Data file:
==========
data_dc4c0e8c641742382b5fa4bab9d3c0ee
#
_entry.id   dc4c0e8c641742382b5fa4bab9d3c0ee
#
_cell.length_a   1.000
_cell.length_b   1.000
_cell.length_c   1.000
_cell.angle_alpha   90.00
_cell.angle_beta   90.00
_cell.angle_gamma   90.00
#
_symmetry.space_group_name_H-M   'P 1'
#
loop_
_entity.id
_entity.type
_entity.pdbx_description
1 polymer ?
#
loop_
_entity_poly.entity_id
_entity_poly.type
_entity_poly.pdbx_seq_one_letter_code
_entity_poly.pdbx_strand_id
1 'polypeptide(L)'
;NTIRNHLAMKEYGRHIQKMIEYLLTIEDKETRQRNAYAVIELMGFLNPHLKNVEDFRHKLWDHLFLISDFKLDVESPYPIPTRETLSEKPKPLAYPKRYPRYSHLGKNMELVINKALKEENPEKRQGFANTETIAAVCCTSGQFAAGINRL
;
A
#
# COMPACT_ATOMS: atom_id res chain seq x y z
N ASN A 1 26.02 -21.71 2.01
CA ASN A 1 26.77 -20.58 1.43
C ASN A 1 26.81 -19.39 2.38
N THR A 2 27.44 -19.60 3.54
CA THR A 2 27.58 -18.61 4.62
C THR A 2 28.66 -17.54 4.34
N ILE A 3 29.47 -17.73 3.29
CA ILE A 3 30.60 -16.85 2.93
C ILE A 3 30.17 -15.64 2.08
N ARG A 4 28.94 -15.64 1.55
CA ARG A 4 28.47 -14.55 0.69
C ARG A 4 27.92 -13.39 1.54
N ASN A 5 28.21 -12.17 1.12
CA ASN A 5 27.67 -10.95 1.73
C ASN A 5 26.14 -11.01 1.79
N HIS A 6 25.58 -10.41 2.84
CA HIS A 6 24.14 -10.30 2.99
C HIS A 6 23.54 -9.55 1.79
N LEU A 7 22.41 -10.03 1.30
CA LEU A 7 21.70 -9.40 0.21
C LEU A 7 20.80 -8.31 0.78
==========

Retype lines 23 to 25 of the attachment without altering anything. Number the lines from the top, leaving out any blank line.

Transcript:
_entity_poly.pdbx_seq_one_letter_code
_entity_poly.pdbx_strand_id
1 'polypeptide(L)'